In the implementation phase (stage 2), the recruited patients were monitored for 72 hours while they consumed only the prescribed thickened fluids and modified consistencies. Following this initial pre-intervention phase (referred to as Days -3 to -1 throughout this paper), participants in the intervention group consumed the prescribed thickened modified diet and under strict nursing guidance, were given access to water as requested. Participants in the control group continued to consume the prescribed thickened diets only. All participants were monitored for a further five days (referred to as the post-intervention phase, Days 1 to 5 throughout this paper).
Patients were examined for chest status daily by experienced physicians (blinded to patient assignment) and any irregularities were noted in the patient medical file. After careful consultation with four medical experts, a period of five days for the determination of aspiration pneumonia was recommended. The principle being that pneumonia would most likely develop within 24-48 hours of aspiration of thin liquids. Although we are aware that aspiration pneumonia may occur beyond the five day period, the opinion of experts was considered and adopted for the study. Further, nursing staff recorded core body temperature three times per day for the entire eight day period. In addition, total daily fluid intake for each participant was noted daily.
How have you been feeling?
Are you happy with the drinks?
Have you been feeling thirsty?
How clean does your mouth feel?
Participants were asked to point to one of six faces that best represented their feeling and were assessed on the basis of the Wong and Baker, 1997, pain scale rating chart . This test assesses pain on a zero to ten scale with an increment of two, with the use of drawn faces ranging from a smiley to a crying sad face, and was adapted to be utilised for the purpose of defining quality of life .
Paired t-tests were performed to calculate p-values for evaluating statistical significance for the hydration and quality of life surveys. The low response rate (overall 24%) for the quality of life surveys is likely to bias the data particularly given that only 5 from the control group and 13 from intervention group completed the surveys. However, it is noteworthy that the dissatisfaction of people with dysphagia to thickened diets is well known and non-compliance is a very common clinical problem.
Our findings indicate that six subacute patients (14.3%) in the intervention group developed lung related complications during the study. The increase in core body temperature corresponding with the diagnosis of lung crepitations typically occurred two to three days after the ingestion of water, indicating that close monitoring of patients is critical during the initial 72 hour period from the deviation from the thickened fluid or modified diet.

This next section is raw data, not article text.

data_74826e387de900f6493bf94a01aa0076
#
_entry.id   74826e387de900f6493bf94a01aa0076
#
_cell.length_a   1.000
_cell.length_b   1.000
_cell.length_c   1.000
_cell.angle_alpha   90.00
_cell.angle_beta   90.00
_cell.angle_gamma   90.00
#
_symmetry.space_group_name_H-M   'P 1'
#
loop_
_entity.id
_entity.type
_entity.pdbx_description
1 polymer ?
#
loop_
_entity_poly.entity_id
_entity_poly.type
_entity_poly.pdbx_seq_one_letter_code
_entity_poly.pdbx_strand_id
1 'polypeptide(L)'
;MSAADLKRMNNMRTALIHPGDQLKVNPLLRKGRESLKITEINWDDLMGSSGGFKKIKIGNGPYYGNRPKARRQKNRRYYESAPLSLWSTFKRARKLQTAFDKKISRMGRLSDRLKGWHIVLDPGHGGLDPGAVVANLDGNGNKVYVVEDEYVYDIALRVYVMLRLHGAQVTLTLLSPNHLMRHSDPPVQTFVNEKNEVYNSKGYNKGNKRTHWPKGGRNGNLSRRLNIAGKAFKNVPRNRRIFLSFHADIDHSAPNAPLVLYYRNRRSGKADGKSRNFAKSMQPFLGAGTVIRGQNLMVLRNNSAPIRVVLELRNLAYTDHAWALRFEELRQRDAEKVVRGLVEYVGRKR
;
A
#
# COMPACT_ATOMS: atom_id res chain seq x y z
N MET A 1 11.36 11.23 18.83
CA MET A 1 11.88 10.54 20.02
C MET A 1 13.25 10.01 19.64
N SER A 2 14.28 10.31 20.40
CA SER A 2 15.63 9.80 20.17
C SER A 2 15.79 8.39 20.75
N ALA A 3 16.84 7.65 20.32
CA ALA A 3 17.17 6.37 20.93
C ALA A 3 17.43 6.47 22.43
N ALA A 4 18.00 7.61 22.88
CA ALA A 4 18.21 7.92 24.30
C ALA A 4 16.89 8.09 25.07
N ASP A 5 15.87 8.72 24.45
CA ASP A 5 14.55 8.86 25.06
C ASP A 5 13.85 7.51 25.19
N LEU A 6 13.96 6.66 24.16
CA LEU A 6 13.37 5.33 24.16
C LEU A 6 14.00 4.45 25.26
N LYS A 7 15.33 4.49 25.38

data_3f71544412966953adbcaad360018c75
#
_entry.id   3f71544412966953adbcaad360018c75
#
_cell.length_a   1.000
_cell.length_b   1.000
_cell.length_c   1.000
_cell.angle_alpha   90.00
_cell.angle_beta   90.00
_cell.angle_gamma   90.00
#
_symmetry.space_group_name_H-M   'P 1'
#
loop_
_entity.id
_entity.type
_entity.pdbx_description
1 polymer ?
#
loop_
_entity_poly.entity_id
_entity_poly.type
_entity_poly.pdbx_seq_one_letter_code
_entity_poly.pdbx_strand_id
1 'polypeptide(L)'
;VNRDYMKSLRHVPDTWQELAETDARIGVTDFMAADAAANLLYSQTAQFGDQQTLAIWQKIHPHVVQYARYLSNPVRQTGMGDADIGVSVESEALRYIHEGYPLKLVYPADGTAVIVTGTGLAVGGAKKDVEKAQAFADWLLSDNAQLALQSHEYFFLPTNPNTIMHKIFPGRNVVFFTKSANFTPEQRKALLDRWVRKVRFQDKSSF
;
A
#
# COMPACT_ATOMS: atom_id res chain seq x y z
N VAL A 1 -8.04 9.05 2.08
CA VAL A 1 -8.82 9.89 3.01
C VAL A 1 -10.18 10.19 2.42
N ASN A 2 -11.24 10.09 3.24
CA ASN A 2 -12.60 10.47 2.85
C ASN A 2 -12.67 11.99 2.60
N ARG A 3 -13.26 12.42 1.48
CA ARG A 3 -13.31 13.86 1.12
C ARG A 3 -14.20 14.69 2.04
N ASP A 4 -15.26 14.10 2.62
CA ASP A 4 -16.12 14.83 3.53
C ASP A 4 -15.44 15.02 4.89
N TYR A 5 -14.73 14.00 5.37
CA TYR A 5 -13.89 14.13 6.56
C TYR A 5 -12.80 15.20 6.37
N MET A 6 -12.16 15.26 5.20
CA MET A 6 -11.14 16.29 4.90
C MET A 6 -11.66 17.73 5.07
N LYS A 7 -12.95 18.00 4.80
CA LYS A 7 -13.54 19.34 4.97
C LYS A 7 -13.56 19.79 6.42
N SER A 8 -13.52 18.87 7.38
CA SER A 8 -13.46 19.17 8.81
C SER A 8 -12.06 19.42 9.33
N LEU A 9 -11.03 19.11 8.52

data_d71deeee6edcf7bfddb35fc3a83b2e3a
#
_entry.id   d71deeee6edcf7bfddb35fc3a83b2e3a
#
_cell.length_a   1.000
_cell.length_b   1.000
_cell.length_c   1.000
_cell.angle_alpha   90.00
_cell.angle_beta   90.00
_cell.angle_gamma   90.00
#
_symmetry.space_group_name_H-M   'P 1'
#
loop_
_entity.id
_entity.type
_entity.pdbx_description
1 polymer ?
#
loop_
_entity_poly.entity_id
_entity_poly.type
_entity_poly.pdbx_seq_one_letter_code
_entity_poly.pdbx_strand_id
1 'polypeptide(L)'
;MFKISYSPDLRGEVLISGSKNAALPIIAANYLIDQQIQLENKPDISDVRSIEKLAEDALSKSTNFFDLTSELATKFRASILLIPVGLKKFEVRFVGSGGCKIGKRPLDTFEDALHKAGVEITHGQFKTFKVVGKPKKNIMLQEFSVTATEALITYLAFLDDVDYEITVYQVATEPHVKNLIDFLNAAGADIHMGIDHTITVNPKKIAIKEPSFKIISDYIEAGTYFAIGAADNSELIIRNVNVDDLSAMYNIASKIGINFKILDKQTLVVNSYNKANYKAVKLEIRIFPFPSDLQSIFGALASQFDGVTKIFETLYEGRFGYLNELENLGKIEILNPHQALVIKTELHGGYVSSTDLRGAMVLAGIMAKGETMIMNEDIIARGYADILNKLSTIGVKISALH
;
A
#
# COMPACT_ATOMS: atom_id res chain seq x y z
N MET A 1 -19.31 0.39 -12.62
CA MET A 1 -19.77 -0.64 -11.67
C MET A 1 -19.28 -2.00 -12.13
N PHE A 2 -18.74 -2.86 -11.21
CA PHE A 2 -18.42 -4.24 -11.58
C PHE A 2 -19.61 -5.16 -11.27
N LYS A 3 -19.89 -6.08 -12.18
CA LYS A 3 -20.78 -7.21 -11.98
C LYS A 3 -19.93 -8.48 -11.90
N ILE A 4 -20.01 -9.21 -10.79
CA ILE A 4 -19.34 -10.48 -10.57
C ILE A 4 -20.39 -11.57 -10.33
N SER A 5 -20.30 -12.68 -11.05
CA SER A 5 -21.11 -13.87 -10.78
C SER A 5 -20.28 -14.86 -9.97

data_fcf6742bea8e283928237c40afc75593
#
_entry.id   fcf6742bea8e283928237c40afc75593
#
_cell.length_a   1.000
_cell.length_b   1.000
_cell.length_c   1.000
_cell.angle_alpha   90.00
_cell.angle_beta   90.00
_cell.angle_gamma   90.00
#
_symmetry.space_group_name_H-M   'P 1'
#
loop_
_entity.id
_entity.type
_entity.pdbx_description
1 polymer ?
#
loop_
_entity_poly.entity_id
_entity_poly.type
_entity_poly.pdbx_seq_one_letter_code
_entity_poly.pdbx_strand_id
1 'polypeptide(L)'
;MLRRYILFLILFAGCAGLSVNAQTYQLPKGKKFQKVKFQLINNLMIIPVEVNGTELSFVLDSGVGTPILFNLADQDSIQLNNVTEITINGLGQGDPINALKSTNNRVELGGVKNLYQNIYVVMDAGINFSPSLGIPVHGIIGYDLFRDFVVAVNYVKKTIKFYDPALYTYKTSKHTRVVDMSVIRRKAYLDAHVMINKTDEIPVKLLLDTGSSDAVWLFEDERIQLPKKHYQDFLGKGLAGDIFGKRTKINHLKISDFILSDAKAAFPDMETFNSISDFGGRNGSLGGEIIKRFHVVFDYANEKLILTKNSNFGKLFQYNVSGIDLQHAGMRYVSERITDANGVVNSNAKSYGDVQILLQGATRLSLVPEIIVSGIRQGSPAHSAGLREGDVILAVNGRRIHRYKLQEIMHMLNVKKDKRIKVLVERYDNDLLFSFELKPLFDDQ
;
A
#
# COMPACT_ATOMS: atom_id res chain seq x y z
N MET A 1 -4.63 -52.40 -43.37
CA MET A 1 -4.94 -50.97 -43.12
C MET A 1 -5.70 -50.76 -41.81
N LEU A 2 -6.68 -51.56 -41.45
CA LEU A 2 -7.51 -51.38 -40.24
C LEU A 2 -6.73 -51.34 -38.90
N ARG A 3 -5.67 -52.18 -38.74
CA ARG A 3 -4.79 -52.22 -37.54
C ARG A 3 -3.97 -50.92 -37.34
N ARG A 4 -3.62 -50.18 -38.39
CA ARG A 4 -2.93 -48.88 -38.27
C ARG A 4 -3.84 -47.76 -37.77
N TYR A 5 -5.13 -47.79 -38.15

The significant difference in patients in the intervention (14.3%) compared to the control group (no cases), suggests a causal relationship between aspiration of water and the development of lung complications including aspiration pneumonia. This is in contrast with the findings from a previously published authoritative paper, in which it was found that none of the stroke patients with identified aspiration of thin liquids developed lung complications as a result of being given access to water . The major differences between the two studies are the number of patients (ten per group in the previous study compared to 42 in the intervention group in this study) and the selection criteria. In the previous only newly admitted CVA patients were included and patients with previous CVA, neurodegenerative diseases, multiple medical diagnoses and those unable to self-feed were excluded from the study . In contrast the majority of our participants had multiple medical diagnoses including disease other than CVA and patients with degenerative neurologic dysfunction and immobile patients were included.
In our study, of the six participants (two female and four male) that developed lung complications in the intervention group, two had Alzheimer's disease, two had Parkinson's disease, one had a congenital intellectual disability and the other suffered from cancer. One of the Parkinson's disease and the cancer patients also had a CVA. Another feature of the patients that developed lung complications was that three were classified as being immobile and three had low mobility; immobile patients were bedridden and required assistance for feeding and patients with low mobility were predominantly bedridden but able to self-feed and walk with limited assistance. Given that patients with similar characteristics in the intervention group (seven) did not develop lung complications, suggests that neurological dysfunction and immobility or low mobility can be considered as increased risk factors but not a certainty for the development of aspiration-induced lung complications. Importantly, had we considered only the newly admitted CVA patients with relative mobility (total of 12) in the intervention group, our findings would indicate no cases of lung complications and be in complete accordance with the previously published findings .